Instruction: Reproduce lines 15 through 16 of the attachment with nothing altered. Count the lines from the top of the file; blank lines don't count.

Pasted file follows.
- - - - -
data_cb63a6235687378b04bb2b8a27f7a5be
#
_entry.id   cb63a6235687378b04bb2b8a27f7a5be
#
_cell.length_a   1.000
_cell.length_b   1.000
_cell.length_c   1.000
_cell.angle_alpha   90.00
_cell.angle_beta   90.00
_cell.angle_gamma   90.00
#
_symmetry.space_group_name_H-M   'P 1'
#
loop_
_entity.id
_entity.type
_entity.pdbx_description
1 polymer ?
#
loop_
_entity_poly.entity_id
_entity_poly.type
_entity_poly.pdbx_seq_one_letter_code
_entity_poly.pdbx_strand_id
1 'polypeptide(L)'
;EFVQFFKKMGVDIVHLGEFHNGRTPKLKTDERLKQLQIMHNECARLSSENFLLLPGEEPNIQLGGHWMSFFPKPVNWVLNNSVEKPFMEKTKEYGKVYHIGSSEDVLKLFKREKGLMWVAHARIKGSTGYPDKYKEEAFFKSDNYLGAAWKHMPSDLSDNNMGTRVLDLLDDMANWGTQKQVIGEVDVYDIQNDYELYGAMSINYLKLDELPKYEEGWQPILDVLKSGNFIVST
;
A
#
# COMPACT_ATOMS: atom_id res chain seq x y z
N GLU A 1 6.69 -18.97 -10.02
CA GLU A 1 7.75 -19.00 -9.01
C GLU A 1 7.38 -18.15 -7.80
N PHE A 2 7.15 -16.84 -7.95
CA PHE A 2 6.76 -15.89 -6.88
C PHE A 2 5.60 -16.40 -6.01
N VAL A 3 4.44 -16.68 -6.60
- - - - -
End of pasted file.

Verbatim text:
_entity.id
_entity.type